In general, this is a fantastic book. It was really funny and enjoyable for me because I work in an office, I guess, and this is a book of office humour and office intrigue and just plain office life. In retrospect, though, it's got this really big problem, which is that it tries to deal with too many emotions. There are some really serious parts in here, and some ones of real levity; and the whole story is narrated from the first-person plural (i.e., "we"), which is really cool, except that is has to slip out of this voice to actually tell any real stories of interest, meaning that first-person plural is annoying and stupid and unnecessary. So, great in the flesh, but in theory this is kind of an annoying book I guess.
But I mean I still read it with a lot of zeal. I mean it made me feel.
I read Tobias Wolff's Old School because Rahul Kanakia had good things to say about it, and it sounded interesting. Honestly, though, when I started it, it was written in this voice, with this tone, that made me think, "Oh, great, a book by a writer about writers for writers! What pompous, annoying crap." But then it wasn't that at all! It was witty and it took surprising turns. I was really pleased. No, actually, I was riveted. The narrator, who is the protagonist, did something that made me be all like: "No you did not! You did not!" But he did. That is something that makes a good book, by Jove. (Jove? What is Jove?) And Wolff has this tight close look at writers - namely Frost, Ayn Rand, and Hemingway - who actually appear in the book, and that was really pleasing, but then Wolff seemed to me to say at the end, "All these writers, they ain't shit," and I kind of really liked that. And maybe I'm reading him wrong, but this turned out to be a book by a writer about writers for writers that really made me happy because Wolff seemed simply to be giving me - aye, me - a wink. And I mean that's all I wanted, was the wink.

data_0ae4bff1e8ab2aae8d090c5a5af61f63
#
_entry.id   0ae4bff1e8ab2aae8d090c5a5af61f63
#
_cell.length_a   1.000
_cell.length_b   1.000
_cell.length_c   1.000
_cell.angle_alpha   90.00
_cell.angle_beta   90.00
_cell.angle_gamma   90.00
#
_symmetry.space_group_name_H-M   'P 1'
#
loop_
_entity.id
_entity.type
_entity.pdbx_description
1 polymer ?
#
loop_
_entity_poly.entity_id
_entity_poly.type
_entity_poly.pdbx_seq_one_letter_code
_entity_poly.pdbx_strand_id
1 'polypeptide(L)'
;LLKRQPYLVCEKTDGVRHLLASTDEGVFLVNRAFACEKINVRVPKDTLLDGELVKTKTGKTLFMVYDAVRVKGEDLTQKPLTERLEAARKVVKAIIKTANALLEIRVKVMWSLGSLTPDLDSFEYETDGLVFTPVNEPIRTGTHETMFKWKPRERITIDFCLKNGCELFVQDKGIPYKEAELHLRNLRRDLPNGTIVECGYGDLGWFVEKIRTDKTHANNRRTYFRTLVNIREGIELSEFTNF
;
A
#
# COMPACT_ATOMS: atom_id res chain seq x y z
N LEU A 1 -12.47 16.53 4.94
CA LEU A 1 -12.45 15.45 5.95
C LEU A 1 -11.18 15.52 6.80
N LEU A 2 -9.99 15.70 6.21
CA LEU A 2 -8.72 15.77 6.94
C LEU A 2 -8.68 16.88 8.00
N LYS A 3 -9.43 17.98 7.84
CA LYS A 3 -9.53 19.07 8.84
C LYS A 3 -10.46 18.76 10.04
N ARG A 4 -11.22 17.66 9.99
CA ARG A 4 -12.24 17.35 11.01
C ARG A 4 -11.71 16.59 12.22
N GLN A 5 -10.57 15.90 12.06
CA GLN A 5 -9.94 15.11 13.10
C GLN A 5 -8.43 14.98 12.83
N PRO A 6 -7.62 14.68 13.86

Well, this was just fantastic: I read it in a single day. I cannot recall, in my life, that occurring. Basically? A couple gets caught in an avalanche and ends up in "the silent land," a mirror image of the Pyreneean resort town in which they are residing, but with no people, where time runs slowly, where they are constantly being brought back no matter how they try to escape, and they decide that they are dead and this is the afterlife, or at least some sort of purgatory. It's more than that, of course. And it's quite genius, and very well executed.
In one sense this book has exactly the same failings I noted when I read Joyce's Some Kind of Fairy Tale, namely that his work is based on stereotypes and pre-existing expectations of certain fantastical and/or mythic/religious scenarios; but I liked this just about ten billion times better because the execution was just about ten billion times better. Granted, I figured out what was happening, and what would happen, halfway through the book, but Joyce drew it out perfectly. It was scary! And suspenseful. The suspense was brilliant. And I started to cry at three separate moments at the end of the book.
Don't worry, though, I stopped myself. To really cry would be unmanly. AMIRITE.
Tomorrow I will begin A Farewell to Arms by Ernest Hemingway. Since I'm Canadian, I didn't have the luxury of reading all sorts of American classics in high school (*snort*). Then I guess I'll have to go buy some books or something, because I'll be out and I'm still on the beach for another week.